roles, but local_ldap_roles[22] will probably need a password to
           bind to the directory and obtain roles.

       This example prints the role string for user "bobo" by calling the
       built-in local_unix_roles[20] module:

           % dacsauth -r unix -u bobo
           bobo,wheel,www,users

       The next example is similar to the previous one, except an external
       roles module is used:

           % dacsauth -r https://example.example.com/cgi-bin/dacs/local_unix_roles \
             -DVFS="[federation_keys]dacs-fs:/usr/local/dacs/federations/federation_keys" \
             -fn EXAMPLE -u bobo
           bobo,wheel,www,users

       The external roles module might be executed on a different host than
       the one running dacsauth. Provided dacsauth has been installed and a
       matching federation_keys file is available on the local host, the local
       host need not be a DACS jurisdiction or have any other DACS
       configuration.

       The following example prints the role string[23] for user "bobo", known
       within the directory by the Common Name "Bobo Baggins", using the
       (external) local_ldap_roles[22] module and the "direct" binding method:

           % dacsauth -r https://example.example.com/cgi-bin/dacs/local_ldap_roles \
               -Of /usr/local/dacs/ldap_roles_options_direct -u "Bobo Baggins" \
               -DVFS="[federation_keys]dacs-fs:/usr/local/dacs/federations/federation_keys" \
                -fn EXAMPLE -fj FEDROOT -prompt
           DnsAdmins,Print_Operators,Domain_Admins,Administrators

       Because there are too many flags to easily and correctly place on the
       command line, the options that are needed to do this are read from a
       file that is specified by the -Of flag. This also provides a more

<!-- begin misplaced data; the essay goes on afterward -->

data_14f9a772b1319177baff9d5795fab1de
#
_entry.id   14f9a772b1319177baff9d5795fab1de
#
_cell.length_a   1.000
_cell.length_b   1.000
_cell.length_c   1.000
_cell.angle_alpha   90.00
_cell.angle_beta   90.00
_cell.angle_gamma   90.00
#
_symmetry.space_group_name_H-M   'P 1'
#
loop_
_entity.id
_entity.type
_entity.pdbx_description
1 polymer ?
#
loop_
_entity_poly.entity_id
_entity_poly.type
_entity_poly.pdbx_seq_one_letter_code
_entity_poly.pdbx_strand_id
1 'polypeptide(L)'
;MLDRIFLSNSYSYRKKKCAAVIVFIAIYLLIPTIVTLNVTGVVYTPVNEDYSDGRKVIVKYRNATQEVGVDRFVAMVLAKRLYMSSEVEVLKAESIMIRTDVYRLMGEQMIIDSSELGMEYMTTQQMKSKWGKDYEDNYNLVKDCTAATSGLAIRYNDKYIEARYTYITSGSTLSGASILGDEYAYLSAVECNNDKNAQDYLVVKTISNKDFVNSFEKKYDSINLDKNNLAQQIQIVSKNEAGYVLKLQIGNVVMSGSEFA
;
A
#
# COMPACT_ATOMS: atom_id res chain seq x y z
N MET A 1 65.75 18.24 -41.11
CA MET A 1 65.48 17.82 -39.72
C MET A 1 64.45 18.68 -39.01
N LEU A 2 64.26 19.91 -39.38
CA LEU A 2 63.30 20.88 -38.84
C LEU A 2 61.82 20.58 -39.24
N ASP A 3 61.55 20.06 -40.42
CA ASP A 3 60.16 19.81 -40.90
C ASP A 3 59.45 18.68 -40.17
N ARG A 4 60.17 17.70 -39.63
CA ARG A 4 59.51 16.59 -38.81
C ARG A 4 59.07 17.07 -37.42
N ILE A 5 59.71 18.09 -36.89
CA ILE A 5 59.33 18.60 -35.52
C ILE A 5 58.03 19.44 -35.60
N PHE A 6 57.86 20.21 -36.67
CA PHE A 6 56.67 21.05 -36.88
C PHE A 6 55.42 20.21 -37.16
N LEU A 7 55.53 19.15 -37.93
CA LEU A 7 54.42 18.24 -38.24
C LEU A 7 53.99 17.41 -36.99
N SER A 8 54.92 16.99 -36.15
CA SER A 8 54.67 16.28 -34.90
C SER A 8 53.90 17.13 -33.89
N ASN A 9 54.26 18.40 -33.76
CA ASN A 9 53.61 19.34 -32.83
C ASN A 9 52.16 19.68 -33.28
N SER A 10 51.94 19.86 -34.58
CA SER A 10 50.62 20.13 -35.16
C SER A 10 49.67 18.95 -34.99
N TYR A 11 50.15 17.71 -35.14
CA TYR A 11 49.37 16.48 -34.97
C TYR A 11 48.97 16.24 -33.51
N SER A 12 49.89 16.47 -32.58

secure way to pass passwords to the program; ensure that access to the
       file is restricted appropriately. The file
       /usr/local/dacs/ldap_roles_options_direct might contain configuration
       such as this:

           LDAP_BIND_METHOD=direct
           LDAP_ADMIN_URL*="ldap://winders.example.com/CN=" . encode(url,${Args::DACS_USERNAME}) . ",CN=Users,DC=example,DC=com"

           LDAP_ROLES_SELECTOR*="${LDAP::attrname}" eq "memberOf" ? strtr(ldap(rdn_attrvalue, \
               ldap(dn_index, "${LDAP::attrvalue}", 1)), " ", "_") : ""

       The following example is like the previous one, except that it uses the
       "indirect" binding method and therefore does not need to be given the
       user's Common Name:

           % dacsauth -r https://example.example.com/cgi-bin/dacs/local_ldap_roles \
               -Of /usr/local/dacs/ldap_roles_options_indirect -u bobo \
               -DVFS="[federation_keys]dacs-fs:/usr/local/dacs/federations/federation_keys" \
                -fn EXAMPLE -fj FEDROOT -p bobospassword
           DnsAdmins,Print_Operators,Domain_Admins,Administrators

       The file /usr/local/dacs/ldap_roles_options_indirect might contain
       configuration such as this:

           LDAP_BIND_METHOD=indirect
           LDAP_ADMIN_URL=ldap://winders.example.com/CN=Administrator,CN=Users,DC=example,DC=com

           # Search under Users...
           LDAP_SEARCH_ROOT_DN=CN=Users,DC=example,DC=com

           LDAP_ADMIN_PASSWORD=theSecretAdminPassword
           LDAP_SEARCH_FILTER*="(sAMAccountName=${Args::DACS_USERNAME})"
           LDAP_ROLES_SELECTOR*="${LDAP::attrname}" eq "memberOf" ? strtr(ldap(rdn_attrvalue, \
               ldap(dn_index, "${LDAP::attrvalue}", 1)), " ", "_") : ""

       Suppose one wanted to use dacsauth to authenticate a user via LDAP in a
       way analogous to this dacs.conf configuration:

           <Auth id="ldap">
           URL "http://example.example.com/cgi-bin/dacs/local_ldap_authenticate"
           STYLE "password,add_roles"
           CONTROL "required"
           LDAP_BIND_METHOD "direct"
           LDAP_USERNAME_URL* '"ldap://winders.example.com/cn=" . encode(url, ${Args::USERNAME}) . ",cn=Users,dc=example,dc=local"'